The latest products described here promise to provide tools to tackle serious medical challenges, from chronic ones (e.g. Celiac disease, Viegas et al., and Prostate Cancer, Sarkar et al.) to dangerous infections with pandemic potential, such as SARS (Demurtas et al.), influenza (Mbewana et al.), malaria (Spiegel et al.) as well as Salmonella (Miletic et al.). Interestingly, this last panel of publications highlights the modularity of molecular engineering systems that could be platforms for genetic engineering and provision of fast and scalable systems to be used in response to new outbreaks of highly infectious diseases.
Convergence among disciplines as distant as plant physiology and pharmacology and, more recently, the “-omics” sciences, as well as bioinformatics and nanotechnology, increases the options for research on the plant cell factory. Once suitably engineered, a plant is possibly the cheapest and easiest eukaryotic system to be adapted to production of pharmaceuticals, as they can be bred with simple know-how, and grown using only simple nutrients, water and light.
These approaches suggest a future, modular approach to protein design that could represent a new trend in the field (De Paoli et al., 2016) “Farming for Pharming” of biologics and small-molecule medicines is a challenging area of plant biotechnology that may break the limits of current standard production technologies. Market approval of “Elelyso” in 2012 (Protalix/Pfizer, recombinant Glucocerebrosidase produced in carrot cells for treatment of a rare disease) and the recent apparent success in fighting Ebola virus with plant-made antibodies put a spotlight on the enormous potential of next generation plant-made medicines, made especially in the name of the guiding principle of reduction of costs: these will help reduce disparities in health rights as well as tools to guarantee adequate health protection in developing countries (Hinman and McKinlay, 2015; Folayan et al., 2016).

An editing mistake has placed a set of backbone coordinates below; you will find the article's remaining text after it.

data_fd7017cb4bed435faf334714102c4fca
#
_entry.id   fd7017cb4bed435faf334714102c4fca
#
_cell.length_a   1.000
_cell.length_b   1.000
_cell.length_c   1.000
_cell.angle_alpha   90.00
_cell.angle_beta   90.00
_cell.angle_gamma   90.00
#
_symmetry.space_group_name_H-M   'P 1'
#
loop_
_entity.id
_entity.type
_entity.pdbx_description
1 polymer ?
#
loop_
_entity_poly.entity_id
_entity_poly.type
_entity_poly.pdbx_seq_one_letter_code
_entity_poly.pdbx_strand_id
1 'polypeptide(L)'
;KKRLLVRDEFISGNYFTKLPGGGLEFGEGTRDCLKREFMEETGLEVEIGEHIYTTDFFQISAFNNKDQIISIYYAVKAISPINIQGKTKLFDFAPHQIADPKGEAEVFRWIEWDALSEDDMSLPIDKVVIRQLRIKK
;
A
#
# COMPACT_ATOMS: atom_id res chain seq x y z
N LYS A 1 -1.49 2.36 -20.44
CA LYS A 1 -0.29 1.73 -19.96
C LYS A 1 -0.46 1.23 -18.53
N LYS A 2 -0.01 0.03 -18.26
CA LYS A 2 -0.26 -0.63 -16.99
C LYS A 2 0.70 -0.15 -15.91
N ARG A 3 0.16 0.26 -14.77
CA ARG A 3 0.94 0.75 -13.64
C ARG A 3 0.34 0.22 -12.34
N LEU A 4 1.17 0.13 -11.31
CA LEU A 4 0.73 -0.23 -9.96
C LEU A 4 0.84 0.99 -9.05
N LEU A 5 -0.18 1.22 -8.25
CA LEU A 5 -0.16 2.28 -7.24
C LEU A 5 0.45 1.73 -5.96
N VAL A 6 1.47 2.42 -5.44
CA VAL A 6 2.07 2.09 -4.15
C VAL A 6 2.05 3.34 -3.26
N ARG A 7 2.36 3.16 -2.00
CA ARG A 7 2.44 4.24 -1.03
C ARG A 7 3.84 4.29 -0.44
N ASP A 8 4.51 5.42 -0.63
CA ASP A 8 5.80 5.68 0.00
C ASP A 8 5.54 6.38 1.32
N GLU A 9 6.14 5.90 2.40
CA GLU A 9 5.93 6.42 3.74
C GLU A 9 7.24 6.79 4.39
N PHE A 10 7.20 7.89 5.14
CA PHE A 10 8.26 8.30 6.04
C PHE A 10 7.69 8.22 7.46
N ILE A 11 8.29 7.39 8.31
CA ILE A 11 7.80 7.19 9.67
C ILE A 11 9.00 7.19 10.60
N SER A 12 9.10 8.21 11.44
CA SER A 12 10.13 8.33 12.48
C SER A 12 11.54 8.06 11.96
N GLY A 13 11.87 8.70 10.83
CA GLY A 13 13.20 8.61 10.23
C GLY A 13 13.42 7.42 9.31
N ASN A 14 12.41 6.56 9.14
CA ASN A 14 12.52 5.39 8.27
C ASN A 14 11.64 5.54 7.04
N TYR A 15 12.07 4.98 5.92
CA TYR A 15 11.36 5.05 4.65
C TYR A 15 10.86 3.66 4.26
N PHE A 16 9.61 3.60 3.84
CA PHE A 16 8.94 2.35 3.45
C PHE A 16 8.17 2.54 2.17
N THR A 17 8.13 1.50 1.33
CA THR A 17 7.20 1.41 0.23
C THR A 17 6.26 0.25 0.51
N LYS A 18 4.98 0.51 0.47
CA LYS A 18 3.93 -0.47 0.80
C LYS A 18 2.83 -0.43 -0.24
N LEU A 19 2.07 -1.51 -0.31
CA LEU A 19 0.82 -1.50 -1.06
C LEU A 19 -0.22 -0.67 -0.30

All authors contributed equally to the manuscript, within their role as editors of the topic.
Conflict of Interest Statement
The authors declare that the research was conducted in the absence of any commercial or financial relationships that could be construed as a potential conflict of interest.
Keywords: plant molecular farming, biopharmaceuticals, metabolic engineering, recombinant protein, biobetter, genetic engineering, transient expression, plant factory
Citation: De Martinis D, Rybicki EP, Fujiyama K, Franconi R and Benvenuto E (2016) Editorial: Plant Molecular Farming: Fast, Scalable, Cheap, Sustainable. Front. Plant Sci. 7:1148. doi: 10.3389/fpls.2016.01148
Received: 21 June 2016; Accepted: 18 July 2016;
Published: 03 August 2016.
Edited and reviewed by: James Lloyd, Stellenbosch University, South Africa
Copyright © 2016 De Martinis, Rybicki, Fujiyama, Franconi and Benvenuto. This is an open-access article distributed under the terms of the Creative Commons Attribution License (CC BY). The use, distribution or reproduction in other forums is permitted, provided the original author(s) or licensor are credited and that the original publication in this journal is cited, in accordance with accepted academic practice. No use, distribution or reproduction is permitted which does not comply with these terms.
*Correspondence: Domenico De Martinis, firstname.lastname@example.org